Today Senator Herb Kohl (D-WI), Chairman of the Senate Special Committee on Aging, announced that the Centers for Medicare and Medicaid Services (CMS) has begun accepting grant applications from states who wish to better protect long-term care residents. Approved grant recipients will receive guaranteed funding over three years and technical support to create comprehensive, streamlined systems for conducting background checks on those who seek to work with vulnerable seniors in any long-term care setting. The health reform legislation signed into law in March created the grant program to prevent those with criminal histories and a record of abuse from working within long-term care settings by assisting states in the creation of a comprehensive nationwide system of background checks. The program is based on the Patient Safety and Abuse Prevention Act (S. 631), policy that has been consistently championed by Senator Kohl in various forms for over a decade. Legislative language can be found in Title VI, Part III, Subtitle C, Section 6201 of the Patient Protection and Affordable Care Act.
"We have a great deal of hard evidence that this policy works and protects lives. Background checks have been routine for years for those who work with young children, and we have an obligation to protect vulnerable seniors and Americans with disabilities in the same way,"said Kohl.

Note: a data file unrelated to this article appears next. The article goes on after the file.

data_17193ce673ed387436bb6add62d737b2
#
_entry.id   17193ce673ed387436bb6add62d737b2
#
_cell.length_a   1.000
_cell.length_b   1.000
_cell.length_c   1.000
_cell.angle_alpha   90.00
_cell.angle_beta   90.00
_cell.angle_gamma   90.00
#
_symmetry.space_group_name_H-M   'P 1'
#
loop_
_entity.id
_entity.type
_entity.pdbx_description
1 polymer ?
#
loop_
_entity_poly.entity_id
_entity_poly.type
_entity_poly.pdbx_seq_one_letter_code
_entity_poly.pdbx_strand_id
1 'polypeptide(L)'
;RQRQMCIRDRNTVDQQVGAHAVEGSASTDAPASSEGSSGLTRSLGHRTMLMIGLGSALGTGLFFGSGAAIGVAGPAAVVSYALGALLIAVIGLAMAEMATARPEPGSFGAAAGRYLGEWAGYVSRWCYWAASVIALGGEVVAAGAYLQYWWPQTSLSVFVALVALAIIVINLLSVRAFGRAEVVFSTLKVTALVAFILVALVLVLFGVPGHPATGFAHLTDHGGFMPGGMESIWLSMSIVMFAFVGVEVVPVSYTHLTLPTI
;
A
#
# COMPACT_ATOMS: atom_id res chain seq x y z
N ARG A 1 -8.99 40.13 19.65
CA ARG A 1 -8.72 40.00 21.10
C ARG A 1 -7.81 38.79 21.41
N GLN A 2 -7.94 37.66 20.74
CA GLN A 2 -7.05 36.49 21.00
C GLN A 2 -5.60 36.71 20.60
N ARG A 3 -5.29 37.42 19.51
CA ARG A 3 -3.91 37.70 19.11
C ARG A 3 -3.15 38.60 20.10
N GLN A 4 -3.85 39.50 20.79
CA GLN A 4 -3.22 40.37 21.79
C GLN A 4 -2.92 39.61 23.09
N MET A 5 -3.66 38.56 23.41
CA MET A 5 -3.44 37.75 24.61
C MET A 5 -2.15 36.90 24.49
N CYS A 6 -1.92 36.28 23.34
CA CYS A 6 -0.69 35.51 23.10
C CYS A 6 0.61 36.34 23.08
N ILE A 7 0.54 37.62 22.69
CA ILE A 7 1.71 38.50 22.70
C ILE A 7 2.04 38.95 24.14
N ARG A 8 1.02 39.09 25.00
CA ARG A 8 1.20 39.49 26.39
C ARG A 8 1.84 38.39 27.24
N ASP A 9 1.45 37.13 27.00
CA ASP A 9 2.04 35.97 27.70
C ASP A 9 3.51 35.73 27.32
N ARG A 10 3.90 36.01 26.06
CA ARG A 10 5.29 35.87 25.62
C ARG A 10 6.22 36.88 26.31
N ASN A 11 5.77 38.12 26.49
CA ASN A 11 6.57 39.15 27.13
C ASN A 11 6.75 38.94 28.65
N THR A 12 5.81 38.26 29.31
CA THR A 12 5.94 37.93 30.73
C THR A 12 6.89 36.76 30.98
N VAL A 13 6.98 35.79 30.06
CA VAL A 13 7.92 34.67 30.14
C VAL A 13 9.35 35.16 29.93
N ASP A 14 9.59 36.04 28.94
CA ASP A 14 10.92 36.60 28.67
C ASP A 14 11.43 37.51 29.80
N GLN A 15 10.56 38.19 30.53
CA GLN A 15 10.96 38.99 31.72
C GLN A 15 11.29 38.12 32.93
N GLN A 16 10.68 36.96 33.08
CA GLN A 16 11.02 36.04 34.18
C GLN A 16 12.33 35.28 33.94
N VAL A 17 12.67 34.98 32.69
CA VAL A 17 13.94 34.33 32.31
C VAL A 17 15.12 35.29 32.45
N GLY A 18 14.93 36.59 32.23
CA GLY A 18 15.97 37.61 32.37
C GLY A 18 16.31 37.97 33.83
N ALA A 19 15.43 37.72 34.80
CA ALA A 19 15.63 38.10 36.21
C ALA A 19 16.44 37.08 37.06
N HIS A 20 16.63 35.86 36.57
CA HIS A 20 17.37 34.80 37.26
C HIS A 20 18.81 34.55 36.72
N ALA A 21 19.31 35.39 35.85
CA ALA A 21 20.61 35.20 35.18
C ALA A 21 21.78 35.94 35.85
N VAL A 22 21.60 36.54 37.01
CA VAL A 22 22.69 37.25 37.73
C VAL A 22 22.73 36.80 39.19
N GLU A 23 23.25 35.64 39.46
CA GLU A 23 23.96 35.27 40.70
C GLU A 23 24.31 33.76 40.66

While a vast majority of long-term care workers are caring and dedicated individuals, thousands of people with a history of substantiated abuse or a criminal record are hired every year to work closely with frail seniors within our nation's nursing homes and other long-term care facilities. Because the current system of background checks is haphazard, inconsistent, and full of gaping holes in many states, predators can easily evade detection during the hiring process, securing jobs that allow them to assault, abuse, and steal from defenseless elders.
To stop this abuse, the provisions included in health reform expand a highly successful pilot program in seven states that was spearheaded by Kohl and authorized under the 2003 Medicare Modernization Act. That pilot program was found to prevent more than 7,000 applicants with a history of substantiated abuse or a violent criminal record from being hired to work with -- and potentially prey upon -- frail elders and individuals with disabilities receiving long-term care services. In addition to providing funding for states to establish coordinated systems that include checks against multiple abuse and neglect registries and a state police check, the policy also requires that applicants be checked against the FBI's national database of criminal history records.